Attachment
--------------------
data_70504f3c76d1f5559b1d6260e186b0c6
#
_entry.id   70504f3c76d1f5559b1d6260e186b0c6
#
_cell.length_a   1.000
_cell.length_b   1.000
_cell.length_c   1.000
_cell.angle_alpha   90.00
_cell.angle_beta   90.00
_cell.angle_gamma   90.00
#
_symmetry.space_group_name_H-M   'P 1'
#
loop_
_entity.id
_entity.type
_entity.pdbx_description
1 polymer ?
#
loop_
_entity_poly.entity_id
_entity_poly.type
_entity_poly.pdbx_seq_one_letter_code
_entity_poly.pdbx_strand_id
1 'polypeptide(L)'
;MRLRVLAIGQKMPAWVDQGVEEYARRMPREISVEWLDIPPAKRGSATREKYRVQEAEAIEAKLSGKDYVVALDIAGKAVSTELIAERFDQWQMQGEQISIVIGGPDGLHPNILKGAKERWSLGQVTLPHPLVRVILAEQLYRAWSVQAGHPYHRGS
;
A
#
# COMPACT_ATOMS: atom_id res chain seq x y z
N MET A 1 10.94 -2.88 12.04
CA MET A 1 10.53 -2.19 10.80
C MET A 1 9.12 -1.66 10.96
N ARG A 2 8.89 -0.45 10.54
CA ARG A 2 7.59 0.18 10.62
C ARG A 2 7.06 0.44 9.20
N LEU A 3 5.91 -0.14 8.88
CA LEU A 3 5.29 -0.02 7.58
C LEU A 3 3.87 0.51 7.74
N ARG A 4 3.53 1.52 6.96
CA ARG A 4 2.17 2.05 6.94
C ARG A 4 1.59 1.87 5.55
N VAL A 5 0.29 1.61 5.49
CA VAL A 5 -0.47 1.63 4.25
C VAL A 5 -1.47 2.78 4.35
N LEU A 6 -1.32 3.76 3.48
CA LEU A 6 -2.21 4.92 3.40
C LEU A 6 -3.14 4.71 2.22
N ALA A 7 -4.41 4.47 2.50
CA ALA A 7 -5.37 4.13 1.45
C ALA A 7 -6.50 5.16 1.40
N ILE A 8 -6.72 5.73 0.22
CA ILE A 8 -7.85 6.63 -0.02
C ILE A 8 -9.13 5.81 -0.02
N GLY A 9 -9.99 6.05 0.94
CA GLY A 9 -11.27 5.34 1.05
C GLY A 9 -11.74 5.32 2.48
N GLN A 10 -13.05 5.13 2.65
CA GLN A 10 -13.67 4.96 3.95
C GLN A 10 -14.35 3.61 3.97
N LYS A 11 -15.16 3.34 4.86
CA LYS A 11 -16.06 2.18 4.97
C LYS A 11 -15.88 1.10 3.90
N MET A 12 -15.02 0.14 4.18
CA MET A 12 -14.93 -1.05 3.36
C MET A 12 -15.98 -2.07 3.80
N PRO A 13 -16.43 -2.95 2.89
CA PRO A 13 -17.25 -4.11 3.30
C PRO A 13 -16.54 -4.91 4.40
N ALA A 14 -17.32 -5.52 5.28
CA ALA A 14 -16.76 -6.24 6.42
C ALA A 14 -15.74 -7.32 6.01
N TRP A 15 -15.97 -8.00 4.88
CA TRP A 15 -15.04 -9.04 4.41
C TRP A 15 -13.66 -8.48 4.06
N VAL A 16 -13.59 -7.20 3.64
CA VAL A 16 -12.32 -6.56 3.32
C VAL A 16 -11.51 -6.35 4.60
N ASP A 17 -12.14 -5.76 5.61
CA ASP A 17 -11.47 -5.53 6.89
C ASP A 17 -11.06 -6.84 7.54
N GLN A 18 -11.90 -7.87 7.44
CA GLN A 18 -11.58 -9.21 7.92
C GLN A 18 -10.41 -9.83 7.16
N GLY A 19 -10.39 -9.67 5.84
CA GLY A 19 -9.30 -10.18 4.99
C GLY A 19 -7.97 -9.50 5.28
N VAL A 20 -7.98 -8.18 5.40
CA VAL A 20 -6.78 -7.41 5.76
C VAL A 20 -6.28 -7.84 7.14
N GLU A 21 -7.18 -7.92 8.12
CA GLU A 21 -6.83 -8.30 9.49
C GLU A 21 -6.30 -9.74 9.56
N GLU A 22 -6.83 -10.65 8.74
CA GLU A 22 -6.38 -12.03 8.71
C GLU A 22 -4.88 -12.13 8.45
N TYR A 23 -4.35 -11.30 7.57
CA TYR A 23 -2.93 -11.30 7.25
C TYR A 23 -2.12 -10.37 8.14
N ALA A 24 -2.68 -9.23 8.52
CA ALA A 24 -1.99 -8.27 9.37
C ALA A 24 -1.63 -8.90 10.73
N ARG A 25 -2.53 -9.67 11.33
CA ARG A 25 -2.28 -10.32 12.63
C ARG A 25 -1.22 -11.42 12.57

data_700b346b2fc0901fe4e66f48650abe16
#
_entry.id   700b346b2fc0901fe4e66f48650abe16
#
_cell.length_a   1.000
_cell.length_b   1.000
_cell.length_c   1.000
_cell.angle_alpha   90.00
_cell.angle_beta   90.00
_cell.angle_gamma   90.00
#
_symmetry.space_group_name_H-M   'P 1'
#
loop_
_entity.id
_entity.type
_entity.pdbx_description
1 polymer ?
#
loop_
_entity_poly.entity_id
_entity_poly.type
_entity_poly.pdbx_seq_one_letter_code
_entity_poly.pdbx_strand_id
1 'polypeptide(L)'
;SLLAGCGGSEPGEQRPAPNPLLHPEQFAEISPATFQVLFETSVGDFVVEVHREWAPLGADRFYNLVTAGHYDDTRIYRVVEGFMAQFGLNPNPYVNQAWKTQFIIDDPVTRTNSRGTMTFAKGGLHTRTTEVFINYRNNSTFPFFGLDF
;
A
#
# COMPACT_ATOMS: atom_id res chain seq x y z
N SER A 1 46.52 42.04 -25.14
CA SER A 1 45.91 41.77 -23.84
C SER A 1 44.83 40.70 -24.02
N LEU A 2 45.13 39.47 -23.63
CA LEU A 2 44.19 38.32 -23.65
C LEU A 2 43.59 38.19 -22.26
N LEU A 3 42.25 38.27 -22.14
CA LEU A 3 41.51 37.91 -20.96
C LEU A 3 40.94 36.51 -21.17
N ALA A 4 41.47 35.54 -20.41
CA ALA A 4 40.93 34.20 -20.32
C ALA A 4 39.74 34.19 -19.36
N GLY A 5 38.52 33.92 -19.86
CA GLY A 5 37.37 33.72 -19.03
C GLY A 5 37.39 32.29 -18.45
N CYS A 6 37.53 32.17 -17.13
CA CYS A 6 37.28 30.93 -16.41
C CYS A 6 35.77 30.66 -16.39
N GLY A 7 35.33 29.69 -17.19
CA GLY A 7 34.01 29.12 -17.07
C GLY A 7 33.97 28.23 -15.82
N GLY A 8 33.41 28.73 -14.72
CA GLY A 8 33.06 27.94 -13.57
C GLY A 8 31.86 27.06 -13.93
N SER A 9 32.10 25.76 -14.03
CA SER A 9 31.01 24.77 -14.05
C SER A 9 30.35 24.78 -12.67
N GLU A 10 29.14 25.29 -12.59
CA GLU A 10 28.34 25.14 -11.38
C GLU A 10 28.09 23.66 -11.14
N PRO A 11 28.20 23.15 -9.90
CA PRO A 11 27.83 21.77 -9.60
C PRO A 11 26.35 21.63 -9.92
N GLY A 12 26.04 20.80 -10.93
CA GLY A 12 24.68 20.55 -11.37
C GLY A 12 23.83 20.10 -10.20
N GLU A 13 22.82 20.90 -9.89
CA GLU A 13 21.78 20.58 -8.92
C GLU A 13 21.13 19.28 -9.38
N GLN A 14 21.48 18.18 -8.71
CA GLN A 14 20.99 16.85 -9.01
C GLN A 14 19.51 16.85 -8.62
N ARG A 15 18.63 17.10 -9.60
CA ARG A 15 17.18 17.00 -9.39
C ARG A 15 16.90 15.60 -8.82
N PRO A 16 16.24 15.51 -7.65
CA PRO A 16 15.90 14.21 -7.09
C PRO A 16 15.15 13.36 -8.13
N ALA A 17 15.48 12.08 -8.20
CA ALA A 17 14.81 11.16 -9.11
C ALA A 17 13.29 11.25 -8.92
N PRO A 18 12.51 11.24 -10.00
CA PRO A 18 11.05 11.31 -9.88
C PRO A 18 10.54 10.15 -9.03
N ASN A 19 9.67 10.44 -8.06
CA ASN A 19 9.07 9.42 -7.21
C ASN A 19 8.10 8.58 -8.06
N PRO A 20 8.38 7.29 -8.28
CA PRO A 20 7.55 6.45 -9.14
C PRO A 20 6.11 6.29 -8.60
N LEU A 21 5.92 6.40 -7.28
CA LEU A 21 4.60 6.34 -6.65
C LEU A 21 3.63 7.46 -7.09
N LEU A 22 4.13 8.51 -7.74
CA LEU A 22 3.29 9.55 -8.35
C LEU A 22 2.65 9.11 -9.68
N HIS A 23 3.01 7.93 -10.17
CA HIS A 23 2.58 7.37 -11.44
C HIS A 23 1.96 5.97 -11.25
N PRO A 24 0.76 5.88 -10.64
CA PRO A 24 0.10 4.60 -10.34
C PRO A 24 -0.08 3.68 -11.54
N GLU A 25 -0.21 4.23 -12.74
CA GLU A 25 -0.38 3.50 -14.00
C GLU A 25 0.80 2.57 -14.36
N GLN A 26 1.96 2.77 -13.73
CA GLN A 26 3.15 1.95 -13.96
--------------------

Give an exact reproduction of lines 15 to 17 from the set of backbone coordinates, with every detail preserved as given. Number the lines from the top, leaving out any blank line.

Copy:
_entity.id
_entity.type
_entity.pdbx_description